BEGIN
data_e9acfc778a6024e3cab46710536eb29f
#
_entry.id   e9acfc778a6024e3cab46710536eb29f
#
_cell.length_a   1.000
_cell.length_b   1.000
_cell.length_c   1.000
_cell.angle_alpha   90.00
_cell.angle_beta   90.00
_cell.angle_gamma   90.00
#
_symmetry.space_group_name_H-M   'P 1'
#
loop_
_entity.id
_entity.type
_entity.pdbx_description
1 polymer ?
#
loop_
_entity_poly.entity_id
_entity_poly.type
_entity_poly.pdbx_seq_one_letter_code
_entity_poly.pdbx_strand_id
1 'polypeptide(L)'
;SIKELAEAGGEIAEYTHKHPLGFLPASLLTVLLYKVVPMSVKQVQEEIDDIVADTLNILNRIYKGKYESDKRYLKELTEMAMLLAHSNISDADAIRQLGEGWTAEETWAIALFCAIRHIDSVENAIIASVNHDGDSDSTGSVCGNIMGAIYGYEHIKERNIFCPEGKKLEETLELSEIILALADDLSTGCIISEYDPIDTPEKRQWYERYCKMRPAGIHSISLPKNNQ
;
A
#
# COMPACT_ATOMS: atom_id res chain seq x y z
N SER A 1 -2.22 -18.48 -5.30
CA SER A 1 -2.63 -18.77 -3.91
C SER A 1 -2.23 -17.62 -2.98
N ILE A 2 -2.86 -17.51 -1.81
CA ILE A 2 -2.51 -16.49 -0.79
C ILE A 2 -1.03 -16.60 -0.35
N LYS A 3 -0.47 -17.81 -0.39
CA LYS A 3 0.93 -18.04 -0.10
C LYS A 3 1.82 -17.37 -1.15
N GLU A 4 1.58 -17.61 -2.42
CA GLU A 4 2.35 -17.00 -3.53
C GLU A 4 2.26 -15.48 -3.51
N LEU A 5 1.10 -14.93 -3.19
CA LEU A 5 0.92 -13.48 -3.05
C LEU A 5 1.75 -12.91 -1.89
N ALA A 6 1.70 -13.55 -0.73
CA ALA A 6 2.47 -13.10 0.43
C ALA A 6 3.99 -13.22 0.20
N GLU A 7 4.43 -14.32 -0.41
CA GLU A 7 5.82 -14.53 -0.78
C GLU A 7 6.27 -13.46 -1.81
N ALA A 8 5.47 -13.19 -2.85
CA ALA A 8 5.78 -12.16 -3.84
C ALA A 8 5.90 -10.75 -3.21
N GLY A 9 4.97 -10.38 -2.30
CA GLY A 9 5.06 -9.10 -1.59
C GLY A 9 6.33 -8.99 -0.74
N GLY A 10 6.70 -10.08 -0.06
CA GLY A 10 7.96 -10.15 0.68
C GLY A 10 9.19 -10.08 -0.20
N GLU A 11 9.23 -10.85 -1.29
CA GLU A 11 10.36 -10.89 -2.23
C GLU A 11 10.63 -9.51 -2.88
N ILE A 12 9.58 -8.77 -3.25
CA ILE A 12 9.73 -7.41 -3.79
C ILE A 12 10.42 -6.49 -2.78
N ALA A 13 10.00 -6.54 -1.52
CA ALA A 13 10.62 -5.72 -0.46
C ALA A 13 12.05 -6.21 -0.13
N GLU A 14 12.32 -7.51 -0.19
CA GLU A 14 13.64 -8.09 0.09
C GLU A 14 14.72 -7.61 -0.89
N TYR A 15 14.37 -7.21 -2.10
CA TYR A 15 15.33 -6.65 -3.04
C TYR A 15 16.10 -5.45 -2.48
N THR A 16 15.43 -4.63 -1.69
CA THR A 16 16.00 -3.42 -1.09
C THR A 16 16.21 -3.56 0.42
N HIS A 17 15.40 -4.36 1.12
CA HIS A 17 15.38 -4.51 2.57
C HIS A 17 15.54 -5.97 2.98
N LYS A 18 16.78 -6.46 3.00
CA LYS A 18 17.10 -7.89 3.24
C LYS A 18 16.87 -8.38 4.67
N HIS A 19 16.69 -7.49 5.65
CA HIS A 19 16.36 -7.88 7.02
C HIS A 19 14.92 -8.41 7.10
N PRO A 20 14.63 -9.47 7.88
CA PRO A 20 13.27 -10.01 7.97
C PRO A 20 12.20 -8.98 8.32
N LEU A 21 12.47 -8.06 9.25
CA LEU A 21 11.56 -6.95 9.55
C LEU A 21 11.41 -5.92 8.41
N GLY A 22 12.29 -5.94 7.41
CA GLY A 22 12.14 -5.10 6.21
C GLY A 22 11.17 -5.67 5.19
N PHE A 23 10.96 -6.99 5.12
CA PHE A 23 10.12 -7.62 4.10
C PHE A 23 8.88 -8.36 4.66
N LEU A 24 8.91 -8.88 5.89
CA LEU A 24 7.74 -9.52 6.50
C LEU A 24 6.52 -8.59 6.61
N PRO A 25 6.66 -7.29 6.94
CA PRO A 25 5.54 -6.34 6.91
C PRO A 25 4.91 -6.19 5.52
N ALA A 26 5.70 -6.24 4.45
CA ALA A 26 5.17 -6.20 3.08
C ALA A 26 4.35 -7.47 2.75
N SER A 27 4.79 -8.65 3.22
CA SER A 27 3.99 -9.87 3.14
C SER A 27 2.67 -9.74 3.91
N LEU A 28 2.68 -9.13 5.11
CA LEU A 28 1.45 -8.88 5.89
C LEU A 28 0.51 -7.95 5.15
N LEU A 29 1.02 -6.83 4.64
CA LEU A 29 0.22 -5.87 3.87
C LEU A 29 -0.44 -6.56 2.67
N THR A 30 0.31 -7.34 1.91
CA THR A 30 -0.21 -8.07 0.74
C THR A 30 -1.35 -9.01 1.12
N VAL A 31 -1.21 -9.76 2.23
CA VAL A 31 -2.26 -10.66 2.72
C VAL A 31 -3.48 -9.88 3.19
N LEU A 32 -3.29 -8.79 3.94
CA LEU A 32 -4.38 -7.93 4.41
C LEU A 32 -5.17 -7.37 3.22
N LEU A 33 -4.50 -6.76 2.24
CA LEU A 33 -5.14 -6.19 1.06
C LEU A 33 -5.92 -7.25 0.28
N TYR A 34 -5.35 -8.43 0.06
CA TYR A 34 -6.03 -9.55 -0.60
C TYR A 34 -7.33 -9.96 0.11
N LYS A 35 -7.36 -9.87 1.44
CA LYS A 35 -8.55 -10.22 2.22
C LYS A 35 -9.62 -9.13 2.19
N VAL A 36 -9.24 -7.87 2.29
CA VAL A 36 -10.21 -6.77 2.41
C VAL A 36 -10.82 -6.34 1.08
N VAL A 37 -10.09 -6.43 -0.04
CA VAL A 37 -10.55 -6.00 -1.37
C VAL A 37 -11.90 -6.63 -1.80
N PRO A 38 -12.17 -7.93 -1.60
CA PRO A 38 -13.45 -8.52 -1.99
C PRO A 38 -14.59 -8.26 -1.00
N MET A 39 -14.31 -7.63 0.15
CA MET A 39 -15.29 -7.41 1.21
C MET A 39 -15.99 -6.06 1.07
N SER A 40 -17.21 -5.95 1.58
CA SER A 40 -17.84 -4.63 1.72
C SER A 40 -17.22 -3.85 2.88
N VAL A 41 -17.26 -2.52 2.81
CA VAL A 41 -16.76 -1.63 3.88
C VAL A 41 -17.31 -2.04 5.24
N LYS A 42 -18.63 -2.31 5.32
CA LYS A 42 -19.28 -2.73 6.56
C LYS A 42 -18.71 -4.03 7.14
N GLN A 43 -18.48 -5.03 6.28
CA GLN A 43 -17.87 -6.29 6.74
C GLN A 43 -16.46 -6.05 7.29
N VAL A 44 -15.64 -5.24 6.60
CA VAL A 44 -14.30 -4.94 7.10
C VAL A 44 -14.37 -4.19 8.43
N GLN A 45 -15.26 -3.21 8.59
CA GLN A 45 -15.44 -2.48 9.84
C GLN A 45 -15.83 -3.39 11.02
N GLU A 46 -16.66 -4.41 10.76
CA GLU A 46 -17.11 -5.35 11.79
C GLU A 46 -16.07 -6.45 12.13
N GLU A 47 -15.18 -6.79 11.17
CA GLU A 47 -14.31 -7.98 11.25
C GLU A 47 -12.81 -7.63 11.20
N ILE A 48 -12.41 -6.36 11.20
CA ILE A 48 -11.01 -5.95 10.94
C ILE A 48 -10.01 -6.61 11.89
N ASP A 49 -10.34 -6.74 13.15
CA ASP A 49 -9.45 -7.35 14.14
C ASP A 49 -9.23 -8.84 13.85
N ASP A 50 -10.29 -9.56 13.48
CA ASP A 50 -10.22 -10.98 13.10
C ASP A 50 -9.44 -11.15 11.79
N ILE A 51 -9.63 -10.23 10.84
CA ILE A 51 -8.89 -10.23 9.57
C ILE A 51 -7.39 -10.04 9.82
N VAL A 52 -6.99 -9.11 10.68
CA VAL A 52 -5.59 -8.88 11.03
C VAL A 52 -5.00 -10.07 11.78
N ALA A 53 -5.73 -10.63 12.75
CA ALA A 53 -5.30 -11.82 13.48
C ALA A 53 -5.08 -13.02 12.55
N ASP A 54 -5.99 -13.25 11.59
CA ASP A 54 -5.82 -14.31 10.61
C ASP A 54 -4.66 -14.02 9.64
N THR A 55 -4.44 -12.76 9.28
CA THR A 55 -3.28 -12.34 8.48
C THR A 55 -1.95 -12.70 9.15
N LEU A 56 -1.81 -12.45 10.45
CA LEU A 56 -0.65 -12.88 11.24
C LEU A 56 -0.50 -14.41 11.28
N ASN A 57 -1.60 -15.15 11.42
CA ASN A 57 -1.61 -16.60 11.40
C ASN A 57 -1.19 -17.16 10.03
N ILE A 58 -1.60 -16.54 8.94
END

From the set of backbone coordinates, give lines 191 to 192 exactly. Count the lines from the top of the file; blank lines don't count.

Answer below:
CA ASP A 54 -5.82 -14.31 10.61
C ASP A 54 -4.66 -14.02 9.64